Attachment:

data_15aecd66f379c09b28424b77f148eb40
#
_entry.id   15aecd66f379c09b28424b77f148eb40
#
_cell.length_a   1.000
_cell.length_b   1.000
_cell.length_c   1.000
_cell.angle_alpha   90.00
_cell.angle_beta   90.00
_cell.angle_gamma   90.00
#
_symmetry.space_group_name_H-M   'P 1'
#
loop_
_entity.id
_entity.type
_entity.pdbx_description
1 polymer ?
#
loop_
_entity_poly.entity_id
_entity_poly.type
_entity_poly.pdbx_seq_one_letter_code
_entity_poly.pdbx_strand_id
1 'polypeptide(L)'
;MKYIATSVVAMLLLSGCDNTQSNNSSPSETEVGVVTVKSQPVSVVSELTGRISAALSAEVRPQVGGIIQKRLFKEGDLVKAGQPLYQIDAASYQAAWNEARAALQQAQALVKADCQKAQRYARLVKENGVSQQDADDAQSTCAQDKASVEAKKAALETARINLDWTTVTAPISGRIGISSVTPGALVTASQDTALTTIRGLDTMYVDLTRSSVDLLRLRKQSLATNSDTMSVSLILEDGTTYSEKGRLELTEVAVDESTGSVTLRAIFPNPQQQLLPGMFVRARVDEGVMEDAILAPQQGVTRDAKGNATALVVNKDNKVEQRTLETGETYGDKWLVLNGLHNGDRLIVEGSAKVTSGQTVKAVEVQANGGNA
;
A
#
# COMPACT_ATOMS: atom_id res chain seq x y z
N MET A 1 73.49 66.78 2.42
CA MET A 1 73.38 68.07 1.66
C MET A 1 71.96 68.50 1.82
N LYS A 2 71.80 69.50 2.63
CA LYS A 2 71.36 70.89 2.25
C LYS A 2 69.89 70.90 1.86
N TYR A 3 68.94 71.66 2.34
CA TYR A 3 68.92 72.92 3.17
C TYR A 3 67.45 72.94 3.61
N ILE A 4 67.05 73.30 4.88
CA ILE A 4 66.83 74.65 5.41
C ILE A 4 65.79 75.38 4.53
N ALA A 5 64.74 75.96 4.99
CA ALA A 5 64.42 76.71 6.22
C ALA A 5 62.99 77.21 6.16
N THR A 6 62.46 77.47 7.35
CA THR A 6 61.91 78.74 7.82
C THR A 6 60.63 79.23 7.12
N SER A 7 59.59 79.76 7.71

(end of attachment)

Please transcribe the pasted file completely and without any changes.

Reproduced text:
data_15aecd66f379c09b28424b77f148eb40
#
_entry.id   15aecd66f379c09b28424b77f148eb40
#
_cell.length_a   1.000
_cell.length_b   1.000
_cell.length_c   1.000
_cell.angle_alpha   90.00
_cell.angle_beta   90.00
_cell.angle_gamma   90.00
#
_symmetry.space_group_name_H-M   'P 1'
#
loop_
_entity.id
_entity.type
_entity.pdbx_description
1 polymer ?
#
loop_
_entity_poly.entity_id
_entity_poly.type
_entity_poly.pdbx_seq_one_letter_code
_entity_poly.pdbx_strand_id
1 'polypeptide(L)'
;MKYIATSVVAMLLLSGCDNTQSNNSSPSETEVGVVTVKSQPVSVVSELTGRISAALSAEVRPQVGGIIQKRLFKEGDLVKAGQPLYQIDAASYQAAWNEARAALQQAQALVKADCQKAQRYARLVKENGVSQQDADDAQSTCAQDKASVEAKKAALETARINLDWTTVTAPISGRIGISSVTPGALVTASQDTALTTIRGLDTMYVDLTRSSVDLLRLRKQSLATNSDTMSVSLILEDGTTYSEKGRLELTEVAVDESTGSVTLRAIFPNPQQQLLPGMFVRARVDEGVMEDAILAPQQGVTRDAKGNATALVVNKDNKVEQRTLETGETYGDKWLVLNGLHNGDRLIVEGSAKVTSGQTVKAVEVQANGGNA
;
A
#
# COMPACT_ATOMS: atom_id res chain seq x y z
N MET A 1 73.49 66.78 2.42
CA MET A 1 73.38 68.07 1.66
C MET A 1 71.96 68.50 1.82
N LYS A 2 71.80 69.50 2.63
CA LYS A 2 71.36 70.89 2.25
C LYS A 2 69.89 70.90 1.86
N TYR A 3 68.94 71.66 2.34
CA TYR A 3 68.92 72.92 3.17
C TYR A 3 67.45 72.94 3.61
N ILE A 4 67.05 73.30 4.88
CA ILE A 4 66.83 74.65 5.41
C ILE A 4 65.79 75.38 4.53
N ALA A 5 64.74 75.96 4.99
CA ALA A 5 64.42 76.71 6.22
C ALA A 5 62.99 77.21 6.16
N THR A 6 62.46 77.47 7.35
CA THR A 6 61.91 78.74 7.82
C THR A 6 60.63 79.23 7.12
N SER A 7 59.59 79.76 7.71